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#1 of 3 Old 08-15-2011, 11:14 AM - Thread Starter
 
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My 5 year old changed so much in those last months. I feel as if we are contantly arguing over something or me telling him something to do and he ignores me completly. We have a hard time bringing him to bed at night,  which almost always end up in yelling. We start with showering him, brush teeths, put on pj, reading a story, singing a song (and while I sing he often doesn’t lie in bed but tries to get up or play with a toy). Leaving the room and in a few minutes, he is out again. And so it goes for an hour or more, every evening. I start telling him that I won’t read a story or sing if he dosen’t go to bed afterwards. But without it I feel the end of the day is so lost and angry.

We live in a new neighbourhood (things were like this bevor we moved) and he is very courious about the other familys and their homes. He walks to them and starts talking, often asking if he can play there. I try to tell him that he can’t go there whenever he wants, that I want him to listend to me when I say it’s not the time (dinner time and so). Today he walked over to the neighbours, I sayed he can’t go, he walked further, I told him again, and again and again and he was already far away and I was with the baby and couldn’t go to him fast enough. So I coulnd’t do anything about it. I say something, he ingores it. This is just an example for many many situations during the day.

He dosen’t share his toys with his younger brothers, but wants theirs. I understand this behavior from a 3 or 4 year old. Last week, when friends where visiting with their boy, he played with him and together they went after my 3.5 year old. Today again on the playground, he found a girl his age and with her, he went after his brother. He gets in the car, sits next to the baby, and sticks his finger in the babys eye.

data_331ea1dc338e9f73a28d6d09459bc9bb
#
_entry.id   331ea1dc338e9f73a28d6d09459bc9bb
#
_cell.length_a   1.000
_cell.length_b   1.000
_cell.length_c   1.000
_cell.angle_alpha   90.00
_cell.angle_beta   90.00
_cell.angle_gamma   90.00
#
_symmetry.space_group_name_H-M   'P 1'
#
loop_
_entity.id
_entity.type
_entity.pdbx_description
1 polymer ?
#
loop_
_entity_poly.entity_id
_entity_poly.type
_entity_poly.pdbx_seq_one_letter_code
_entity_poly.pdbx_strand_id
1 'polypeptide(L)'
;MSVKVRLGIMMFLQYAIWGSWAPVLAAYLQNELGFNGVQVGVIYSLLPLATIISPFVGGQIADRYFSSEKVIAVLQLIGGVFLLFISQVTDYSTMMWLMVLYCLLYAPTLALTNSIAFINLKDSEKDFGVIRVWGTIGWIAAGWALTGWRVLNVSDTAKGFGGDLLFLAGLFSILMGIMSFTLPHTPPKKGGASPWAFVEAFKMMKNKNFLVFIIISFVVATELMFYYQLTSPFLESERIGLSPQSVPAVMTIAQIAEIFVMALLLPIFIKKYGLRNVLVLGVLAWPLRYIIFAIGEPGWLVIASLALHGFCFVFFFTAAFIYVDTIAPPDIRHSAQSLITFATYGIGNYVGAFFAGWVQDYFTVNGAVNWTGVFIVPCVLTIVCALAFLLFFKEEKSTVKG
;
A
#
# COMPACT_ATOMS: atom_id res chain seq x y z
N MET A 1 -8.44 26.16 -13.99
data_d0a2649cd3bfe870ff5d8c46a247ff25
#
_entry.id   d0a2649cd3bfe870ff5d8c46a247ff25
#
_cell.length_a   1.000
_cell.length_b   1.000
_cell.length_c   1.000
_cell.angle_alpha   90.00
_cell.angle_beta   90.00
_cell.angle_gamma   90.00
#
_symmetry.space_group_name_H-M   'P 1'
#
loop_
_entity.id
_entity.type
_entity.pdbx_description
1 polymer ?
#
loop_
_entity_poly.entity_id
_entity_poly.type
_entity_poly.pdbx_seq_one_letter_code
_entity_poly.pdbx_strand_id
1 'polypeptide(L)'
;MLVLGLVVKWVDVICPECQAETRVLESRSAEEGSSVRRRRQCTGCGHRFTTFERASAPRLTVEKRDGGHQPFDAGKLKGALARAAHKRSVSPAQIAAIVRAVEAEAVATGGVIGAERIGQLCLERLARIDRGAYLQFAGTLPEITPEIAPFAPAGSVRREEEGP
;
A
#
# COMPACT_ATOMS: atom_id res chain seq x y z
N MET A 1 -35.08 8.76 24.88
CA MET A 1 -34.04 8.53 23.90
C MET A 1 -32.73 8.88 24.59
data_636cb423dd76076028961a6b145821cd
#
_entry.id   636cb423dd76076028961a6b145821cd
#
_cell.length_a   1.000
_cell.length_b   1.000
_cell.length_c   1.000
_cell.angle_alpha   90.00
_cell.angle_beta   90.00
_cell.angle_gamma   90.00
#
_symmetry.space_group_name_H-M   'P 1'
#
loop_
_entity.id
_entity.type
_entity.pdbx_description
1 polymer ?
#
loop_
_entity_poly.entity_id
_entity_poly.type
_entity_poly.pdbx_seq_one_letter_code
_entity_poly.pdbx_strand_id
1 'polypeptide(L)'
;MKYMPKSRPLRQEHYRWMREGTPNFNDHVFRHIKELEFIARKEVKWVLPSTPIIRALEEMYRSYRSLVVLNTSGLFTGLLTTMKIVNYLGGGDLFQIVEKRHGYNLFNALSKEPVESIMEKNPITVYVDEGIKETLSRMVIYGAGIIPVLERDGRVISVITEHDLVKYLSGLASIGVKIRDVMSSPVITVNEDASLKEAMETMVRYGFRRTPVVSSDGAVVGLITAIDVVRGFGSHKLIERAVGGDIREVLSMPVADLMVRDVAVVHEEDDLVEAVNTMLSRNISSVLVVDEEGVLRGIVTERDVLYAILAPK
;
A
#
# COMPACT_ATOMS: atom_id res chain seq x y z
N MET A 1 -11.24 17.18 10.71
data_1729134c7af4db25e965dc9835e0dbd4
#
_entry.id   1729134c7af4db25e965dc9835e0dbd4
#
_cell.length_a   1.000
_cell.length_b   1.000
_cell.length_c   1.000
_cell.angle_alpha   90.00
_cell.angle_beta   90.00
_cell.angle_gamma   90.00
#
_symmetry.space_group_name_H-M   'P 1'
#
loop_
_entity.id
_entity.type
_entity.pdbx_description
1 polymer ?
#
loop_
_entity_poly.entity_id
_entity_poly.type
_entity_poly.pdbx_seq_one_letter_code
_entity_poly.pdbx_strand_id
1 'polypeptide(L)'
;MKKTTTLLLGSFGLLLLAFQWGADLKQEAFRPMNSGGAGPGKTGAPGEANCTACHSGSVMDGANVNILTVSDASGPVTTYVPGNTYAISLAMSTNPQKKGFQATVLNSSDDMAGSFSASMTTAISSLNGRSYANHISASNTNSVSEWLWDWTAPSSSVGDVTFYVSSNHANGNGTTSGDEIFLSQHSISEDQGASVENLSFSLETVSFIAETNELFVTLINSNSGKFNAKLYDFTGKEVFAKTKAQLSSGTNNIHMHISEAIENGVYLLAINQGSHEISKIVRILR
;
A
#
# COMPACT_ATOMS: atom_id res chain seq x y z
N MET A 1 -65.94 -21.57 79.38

I don’t understand all of this, really not. He wasn’t this way half a year ago.

I’m so sick of constantly arguing and feel like loosing my connection to him. I don’t want to become this constantly angry mama but feel like it right now.

 

Any ideas? I would be so thankful!

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#2 of 3 Old 08-17-2011, 10:30 AM
 
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I don't have a 5 year old and I only have one child, my nearly-3 DD--so I can't really offer much advice. I just wanted to offer some empathy!

 

I thought your post title said a lot about how you're feeling and I wonder if it might help to work on/think about improving your connection first....

 

I know that it's very hard for DD to understand "rules" that involve mostly social boundaries (no, we can't stand on the neighbor's lawn) or that change depending on the day/time (no, right now we can't go over to talk to Neighbor X, because it's dinner time). These rules depend on a more complex understanding of social dynamics and time that she can't really understand. It can be hard for her when we get into situations where there are a lot of seemingly arbitrary (to her) rules.

 

What I try to do, when I feel we're getting into one of those ruts, is to find ways to say "yes" (Sure, we can go to the pet store tomorrow, when it's open), to offer alternatives (we can't stand on Gloria's lawn, but we could roll down the hill in our yard together), offer choices so that DD feels she has more control over her environment ("It will be bedtime in half-an-hour. Would you like to read a story together or play with your puppets before bedtime?"), and give lots of warnings/transition time when I know there's an activity coming that is going to meet with resistance (which is pretty much every activity with a 3-year old, even the ones that I know she's going to enjoy...but I digress).

 

I don't know how well those techniques would work with a 5-year-old, but I didn't want to leave you without any responses!

 

 

 


Mama to DD : 09/08
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#3 of 3 Old 08-17-2011, 02:06 PM
 
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It sounds to me like two things are going on: